In the same vein, findings from this study will be relevant to lecturers by bringing to their knowledge the level of information anxiety experienced by undergraduates as a result of the kind of workload or assignments they give to them. This will enable them strategize on a means to reduce or explain specifically what they expect from the students and possibly give them clear hints on how to go about accomplishing the task. Finally, lecturers will find this study helpful as they will understand how to avoid information overload and the best method to control large amount of information.
Students both in secondary and tertiary institutions will find results from this study helpful as it will enlighten them on the concept, causes and effects of information anxiety and overload to their studies. Similarly, it will equip them, with the knowledge to overcome any symptoms of information anxiety. Also, they will acquire the skill to handle information and the ability to use information to meet their needs through the understanding of the need for information literacy. And finally,
To the information workers the findings from this study will enable them understand the causes and meaning of information overload, to avoid or overcome it by filtering out that information that is not needed for the job at hand instead of trying to save everything for future use and they will acquire the necessary skills such as information literacy and competency skills to retrieve and use the exact information they need without overloading themselves.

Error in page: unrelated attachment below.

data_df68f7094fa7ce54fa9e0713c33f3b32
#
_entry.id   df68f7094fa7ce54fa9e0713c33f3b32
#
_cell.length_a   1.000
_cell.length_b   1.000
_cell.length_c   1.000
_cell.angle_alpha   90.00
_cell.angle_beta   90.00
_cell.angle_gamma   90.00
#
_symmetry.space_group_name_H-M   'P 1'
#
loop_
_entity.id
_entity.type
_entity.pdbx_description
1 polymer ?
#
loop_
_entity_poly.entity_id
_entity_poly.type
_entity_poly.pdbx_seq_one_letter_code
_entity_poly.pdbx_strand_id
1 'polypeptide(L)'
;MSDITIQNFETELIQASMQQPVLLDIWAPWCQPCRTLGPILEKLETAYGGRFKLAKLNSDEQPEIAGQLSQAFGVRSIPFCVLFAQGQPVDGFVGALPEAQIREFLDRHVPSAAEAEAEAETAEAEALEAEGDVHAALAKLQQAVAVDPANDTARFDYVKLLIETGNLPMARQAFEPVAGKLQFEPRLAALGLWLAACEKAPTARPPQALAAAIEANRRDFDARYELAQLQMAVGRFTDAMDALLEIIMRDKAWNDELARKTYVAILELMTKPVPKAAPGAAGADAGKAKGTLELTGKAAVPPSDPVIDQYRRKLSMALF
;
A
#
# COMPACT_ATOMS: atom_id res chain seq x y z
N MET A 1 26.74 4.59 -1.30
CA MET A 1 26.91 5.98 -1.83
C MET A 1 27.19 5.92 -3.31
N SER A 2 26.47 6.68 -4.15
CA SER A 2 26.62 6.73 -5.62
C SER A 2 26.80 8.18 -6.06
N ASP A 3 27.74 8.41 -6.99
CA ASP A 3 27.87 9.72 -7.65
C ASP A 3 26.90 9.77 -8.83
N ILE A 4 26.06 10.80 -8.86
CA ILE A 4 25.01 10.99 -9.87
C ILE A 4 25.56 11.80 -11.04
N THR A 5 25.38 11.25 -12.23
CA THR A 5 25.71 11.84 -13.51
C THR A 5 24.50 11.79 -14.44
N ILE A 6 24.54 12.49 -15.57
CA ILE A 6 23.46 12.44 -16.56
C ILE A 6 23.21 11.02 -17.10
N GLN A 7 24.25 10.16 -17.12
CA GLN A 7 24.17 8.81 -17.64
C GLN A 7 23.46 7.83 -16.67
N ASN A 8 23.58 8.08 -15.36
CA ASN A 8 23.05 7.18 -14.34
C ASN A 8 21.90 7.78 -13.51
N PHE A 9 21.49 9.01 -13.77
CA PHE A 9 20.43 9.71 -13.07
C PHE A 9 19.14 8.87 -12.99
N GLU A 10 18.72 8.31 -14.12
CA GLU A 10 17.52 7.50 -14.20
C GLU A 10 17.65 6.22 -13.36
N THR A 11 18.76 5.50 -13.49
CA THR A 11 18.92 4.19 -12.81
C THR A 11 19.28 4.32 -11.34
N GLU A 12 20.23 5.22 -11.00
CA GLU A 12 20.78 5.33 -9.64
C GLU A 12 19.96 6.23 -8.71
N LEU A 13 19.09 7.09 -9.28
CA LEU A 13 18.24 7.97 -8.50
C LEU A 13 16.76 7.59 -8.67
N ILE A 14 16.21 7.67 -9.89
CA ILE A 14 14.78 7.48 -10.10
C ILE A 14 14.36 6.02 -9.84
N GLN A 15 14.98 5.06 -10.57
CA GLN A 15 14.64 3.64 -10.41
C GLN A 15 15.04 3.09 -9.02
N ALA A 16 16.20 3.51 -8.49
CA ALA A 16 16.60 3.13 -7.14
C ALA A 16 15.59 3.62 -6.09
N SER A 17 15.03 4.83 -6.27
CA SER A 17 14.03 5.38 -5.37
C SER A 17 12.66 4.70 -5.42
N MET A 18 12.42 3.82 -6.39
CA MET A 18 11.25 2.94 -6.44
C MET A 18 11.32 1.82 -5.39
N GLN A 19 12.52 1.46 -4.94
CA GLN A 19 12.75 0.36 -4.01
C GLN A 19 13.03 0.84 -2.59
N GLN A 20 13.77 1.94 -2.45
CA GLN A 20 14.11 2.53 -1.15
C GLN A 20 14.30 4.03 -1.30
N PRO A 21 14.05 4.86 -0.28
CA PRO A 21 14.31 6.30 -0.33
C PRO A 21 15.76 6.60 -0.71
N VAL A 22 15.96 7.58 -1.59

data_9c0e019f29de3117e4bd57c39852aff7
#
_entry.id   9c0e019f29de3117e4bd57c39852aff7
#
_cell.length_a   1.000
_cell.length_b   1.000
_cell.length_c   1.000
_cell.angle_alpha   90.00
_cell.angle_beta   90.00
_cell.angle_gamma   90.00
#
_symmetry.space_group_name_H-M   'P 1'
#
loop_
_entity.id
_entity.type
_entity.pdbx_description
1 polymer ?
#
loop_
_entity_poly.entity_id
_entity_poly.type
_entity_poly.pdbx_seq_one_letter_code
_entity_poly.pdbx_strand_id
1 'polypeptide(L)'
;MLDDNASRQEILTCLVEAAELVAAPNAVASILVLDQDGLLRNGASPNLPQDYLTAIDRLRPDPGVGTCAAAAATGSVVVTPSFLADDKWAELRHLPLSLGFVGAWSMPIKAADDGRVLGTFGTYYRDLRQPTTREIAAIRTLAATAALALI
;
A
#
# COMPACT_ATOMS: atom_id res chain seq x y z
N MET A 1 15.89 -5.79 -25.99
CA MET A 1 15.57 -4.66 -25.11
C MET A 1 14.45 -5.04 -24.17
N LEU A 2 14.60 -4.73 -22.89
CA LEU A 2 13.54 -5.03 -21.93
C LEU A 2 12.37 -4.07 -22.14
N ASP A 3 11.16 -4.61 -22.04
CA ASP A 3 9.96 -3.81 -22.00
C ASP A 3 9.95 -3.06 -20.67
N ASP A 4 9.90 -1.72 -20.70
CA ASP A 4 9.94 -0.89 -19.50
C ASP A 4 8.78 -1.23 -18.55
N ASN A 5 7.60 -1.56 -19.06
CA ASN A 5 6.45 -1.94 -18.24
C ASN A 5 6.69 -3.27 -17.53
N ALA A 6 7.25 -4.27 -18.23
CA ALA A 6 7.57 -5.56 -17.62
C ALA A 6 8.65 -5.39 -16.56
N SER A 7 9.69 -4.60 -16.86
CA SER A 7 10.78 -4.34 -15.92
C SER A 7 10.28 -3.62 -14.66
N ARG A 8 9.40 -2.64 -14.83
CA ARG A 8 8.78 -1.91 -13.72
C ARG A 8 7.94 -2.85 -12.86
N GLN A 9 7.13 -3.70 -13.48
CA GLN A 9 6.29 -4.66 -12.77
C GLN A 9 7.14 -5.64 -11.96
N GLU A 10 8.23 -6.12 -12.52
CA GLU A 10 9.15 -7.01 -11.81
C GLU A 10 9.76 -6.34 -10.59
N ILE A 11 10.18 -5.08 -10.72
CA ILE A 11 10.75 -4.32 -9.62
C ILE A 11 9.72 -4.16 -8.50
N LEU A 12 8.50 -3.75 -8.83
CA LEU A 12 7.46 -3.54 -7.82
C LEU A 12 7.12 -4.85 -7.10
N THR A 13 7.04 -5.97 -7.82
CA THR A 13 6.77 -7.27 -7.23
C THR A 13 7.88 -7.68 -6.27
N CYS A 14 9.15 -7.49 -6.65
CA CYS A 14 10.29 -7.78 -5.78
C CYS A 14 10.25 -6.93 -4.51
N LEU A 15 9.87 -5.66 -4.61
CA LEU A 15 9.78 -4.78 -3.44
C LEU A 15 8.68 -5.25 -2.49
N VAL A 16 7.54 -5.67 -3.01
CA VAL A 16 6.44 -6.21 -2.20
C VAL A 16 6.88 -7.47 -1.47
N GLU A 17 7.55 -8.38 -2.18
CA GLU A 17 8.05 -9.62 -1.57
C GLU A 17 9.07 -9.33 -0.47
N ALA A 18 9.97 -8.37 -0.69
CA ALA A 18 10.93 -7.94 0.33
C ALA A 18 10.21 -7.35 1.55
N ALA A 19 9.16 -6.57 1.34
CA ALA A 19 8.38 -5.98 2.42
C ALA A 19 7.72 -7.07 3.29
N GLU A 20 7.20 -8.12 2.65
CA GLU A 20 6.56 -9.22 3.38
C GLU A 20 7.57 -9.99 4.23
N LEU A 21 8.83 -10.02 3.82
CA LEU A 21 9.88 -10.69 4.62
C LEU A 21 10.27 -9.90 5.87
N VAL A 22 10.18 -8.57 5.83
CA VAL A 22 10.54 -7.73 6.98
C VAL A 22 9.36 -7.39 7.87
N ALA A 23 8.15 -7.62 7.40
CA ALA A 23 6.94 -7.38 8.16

Scope of the Study
This study was delimited to full time undergraduates of Nnamdi Azikiwe University, Awka. The study explores the level of information anxiety and information overload among undergraduates of NAU.
This study was guided by the following research questions;
- What is the level of information overload among undergraduates of NAU?
- What is the level of information anxiety among undergraduates of NAU?
- What are the major causes of information anxiety and information overload among undergraduates in NAU?
- What are the possible solutions to managing information anxiety?